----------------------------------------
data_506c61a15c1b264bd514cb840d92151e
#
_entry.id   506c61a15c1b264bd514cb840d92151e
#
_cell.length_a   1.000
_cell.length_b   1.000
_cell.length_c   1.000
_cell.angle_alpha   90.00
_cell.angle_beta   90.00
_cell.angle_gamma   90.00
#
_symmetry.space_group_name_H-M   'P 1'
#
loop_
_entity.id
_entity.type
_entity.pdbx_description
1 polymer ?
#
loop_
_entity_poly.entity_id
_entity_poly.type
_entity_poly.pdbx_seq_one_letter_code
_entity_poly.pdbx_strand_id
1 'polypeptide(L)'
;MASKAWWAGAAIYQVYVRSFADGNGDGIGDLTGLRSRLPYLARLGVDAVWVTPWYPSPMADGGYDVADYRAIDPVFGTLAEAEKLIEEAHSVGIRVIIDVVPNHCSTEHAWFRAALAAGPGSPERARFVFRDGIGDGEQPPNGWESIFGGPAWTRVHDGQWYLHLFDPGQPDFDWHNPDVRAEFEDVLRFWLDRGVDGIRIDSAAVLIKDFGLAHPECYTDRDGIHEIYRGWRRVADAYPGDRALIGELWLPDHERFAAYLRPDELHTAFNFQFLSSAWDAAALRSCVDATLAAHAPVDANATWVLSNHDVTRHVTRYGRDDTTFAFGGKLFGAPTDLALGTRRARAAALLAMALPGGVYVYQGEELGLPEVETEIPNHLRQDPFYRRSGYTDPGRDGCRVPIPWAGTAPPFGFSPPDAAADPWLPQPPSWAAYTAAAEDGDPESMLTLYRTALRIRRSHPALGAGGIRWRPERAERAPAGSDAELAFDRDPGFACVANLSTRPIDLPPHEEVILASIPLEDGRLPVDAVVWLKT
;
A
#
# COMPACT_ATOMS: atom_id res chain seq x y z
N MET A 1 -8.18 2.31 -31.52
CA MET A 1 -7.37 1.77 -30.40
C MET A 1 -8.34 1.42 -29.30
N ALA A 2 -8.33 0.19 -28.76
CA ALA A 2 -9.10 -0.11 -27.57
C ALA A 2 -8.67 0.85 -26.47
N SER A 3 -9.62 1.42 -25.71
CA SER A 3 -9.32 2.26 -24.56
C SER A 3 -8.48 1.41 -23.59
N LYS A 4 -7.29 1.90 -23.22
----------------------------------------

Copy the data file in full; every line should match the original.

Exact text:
data_506c61a15c1b264bd514cb840d92151e
#
_entry.id   506c61a15c1b264bd514cb840d92151e
#
_cell.length_a   1.000
_cell.length_b   1.000
_cell.length_c   1.000
_cell.angle_alpha   90.00
_cell.angle_beta   90.00
_cell.angle_gamma   90.00
#
_symmetry.space_group_name_H-M   'P 1'
#
loop_
_entity.id
_entity.type
_entity.pdbx_description
1 polymer ?
#
loop_
_entity_poly.entity_id
_entity_poly.type
_entity_poly.pdbx_seq_one_letter_code
_entity_poly.pdbx_strand_id
1 'polypeptide(L)'
;MASKAWWAGAAIYQVYVRSFADGNGDGIGDLTGLRSRLPYLARLGVDAVWVTPWYPSPMADGGYDVADYRAIDPVFGTLAEAEKLIEEAHSVGIRVIIDVVPNHCSTEHAWFRAALAAGPGSPERARFVFRDGIGDGEQPPNGWESIFGGPAWTRVHDGQWYLHLFDPGQPDFDWHNPDVRAEFEDVLRFWLDRGVDGIRIDSAAVLIKDFGLAHPECYTDRDGIHEIYRGWRRVADAYPGDRALIGELWLPDHERFAAYLRPDELHTAFNFQFLSSAWDAAALRSCVDATLAAHAPVDANATWVLSNHDVTRHVTRYGRDDTTFAFGGKLFGAPTDLALGTRRARAAALLAMALPGGVYVYQGEELGLPEVETEIPNHLRQDPFYRRSGYTDPGRDGCRVPIPWAGTAPPFGFSPPDAAADPWLPQPPSWAAYTAAAEDGDPESMLTLYRTALRIRRSHPALGAGGIRWRPERAERAPAGSDAELAFDRDPGFACVANLSTRPIDLPPHEEVILASIPLEDGRLPVDAVVWLKT
;
A
#
# COMPACT_ATOMS: atom_id res chain seq x y z
N MET A 1 -8.18 2.31 -31.52
CA MET A 1 -7.37 1.77 -30.40
C MET A 1 -8.34 1.42 -29.30
N ALA A 2 -8.33 0.19 -28.76
CA ALA A 2 -9.10 -0.11 -27.57
C ALA A 2 -8.67 0.85 -26.47
N SER A 3 -9.62 1.42 -25.71
CA SER A 3 -9.32 2.26 -24.56
C SER A 3 -8.48 1.41 -23.59
N LYS A 4 -7.29 1.90 -23.22